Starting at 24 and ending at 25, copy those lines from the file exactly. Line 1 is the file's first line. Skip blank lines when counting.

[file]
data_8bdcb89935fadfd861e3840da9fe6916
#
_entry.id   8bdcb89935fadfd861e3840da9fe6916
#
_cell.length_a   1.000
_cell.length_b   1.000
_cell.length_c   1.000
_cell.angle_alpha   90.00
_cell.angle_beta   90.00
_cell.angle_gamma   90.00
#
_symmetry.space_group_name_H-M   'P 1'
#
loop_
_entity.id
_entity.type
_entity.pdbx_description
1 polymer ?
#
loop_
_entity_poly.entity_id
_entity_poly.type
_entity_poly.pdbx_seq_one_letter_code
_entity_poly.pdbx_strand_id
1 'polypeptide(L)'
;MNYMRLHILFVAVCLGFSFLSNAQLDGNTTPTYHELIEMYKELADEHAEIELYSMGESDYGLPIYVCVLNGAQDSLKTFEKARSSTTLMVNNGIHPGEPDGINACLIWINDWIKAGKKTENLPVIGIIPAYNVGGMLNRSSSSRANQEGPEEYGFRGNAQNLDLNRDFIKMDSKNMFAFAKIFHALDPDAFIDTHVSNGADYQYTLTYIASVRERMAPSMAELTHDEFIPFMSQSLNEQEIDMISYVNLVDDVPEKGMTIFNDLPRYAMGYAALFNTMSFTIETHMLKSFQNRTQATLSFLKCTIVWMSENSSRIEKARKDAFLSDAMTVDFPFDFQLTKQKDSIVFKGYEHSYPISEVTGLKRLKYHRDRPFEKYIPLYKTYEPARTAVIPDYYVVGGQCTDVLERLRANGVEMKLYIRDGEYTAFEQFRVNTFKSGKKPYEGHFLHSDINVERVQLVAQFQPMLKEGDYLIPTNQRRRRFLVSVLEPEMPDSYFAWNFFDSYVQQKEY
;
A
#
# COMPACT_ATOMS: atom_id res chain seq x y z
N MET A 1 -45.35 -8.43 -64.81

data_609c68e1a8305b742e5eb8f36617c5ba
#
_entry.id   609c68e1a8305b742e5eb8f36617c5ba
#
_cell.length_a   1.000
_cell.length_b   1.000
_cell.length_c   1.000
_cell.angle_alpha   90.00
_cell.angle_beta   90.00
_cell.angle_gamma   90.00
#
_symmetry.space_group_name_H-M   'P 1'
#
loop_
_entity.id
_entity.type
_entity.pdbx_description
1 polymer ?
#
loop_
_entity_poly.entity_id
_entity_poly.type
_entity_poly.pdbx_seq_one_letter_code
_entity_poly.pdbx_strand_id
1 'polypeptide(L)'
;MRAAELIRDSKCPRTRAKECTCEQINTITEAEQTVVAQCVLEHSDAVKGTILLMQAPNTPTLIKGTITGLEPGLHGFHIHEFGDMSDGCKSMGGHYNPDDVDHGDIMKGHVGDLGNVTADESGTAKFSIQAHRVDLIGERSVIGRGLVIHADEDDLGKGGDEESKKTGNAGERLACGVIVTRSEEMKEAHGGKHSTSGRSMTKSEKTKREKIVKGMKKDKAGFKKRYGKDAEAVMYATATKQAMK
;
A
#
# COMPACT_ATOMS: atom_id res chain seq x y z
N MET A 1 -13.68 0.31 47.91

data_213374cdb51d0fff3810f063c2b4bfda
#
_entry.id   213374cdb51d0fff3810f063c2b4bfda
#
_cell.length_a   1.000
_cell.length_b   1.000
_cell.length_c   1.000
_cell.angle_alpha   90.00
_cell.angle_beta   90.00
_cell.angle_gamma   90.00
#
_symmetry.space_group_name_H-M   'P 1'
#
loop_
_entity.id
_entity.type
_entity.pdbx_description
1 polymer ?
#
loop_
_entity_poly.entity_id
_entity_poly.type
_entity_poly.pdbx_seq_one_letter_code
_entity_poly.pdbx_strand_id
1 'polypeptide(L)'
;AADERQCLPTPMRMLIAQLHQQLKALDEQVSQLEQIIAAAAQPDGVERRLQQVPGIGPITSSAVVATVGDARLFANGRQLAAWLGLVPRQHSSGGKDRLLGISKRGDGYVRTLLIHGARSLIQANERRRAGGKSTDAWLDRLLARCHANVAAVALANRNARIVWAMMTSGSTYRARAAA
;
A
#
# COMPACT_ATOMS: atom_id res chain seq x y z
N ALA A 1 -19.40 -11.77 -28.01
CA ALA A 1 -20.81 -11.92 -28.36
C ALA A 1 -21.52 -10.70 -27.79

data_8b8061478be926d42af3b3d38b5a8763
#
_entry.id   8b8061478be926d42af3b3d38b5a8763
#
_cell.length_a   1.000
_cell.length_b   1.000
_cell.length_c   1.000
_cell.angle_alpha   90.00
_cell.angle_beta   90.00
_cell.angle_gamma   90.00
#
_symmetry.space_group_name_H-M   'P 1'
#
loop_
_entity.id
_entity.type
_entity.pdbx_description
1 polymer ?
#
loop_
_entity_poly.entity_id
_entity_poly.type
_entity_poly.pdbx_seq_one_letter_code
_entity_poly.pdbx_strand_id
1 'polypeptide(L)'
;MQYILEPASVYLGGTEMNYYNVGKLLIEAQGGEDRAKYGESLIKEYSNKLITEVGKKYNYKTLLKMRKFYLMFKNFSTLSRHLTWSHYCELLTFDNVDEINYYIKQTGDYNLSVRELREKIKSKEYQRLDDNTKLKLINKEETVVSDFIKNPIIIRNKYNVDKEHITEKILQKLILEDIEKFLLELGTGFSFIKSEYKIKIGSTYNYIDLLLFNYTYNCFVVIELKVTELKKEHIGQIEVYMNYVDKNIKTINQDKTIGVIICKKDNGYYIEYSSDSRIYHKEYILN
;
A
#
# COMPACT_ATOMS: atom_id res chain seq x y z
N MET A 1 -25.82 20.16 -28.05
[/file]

_entity_poly.pdbx_strand_id
1 'polypeptide(L)'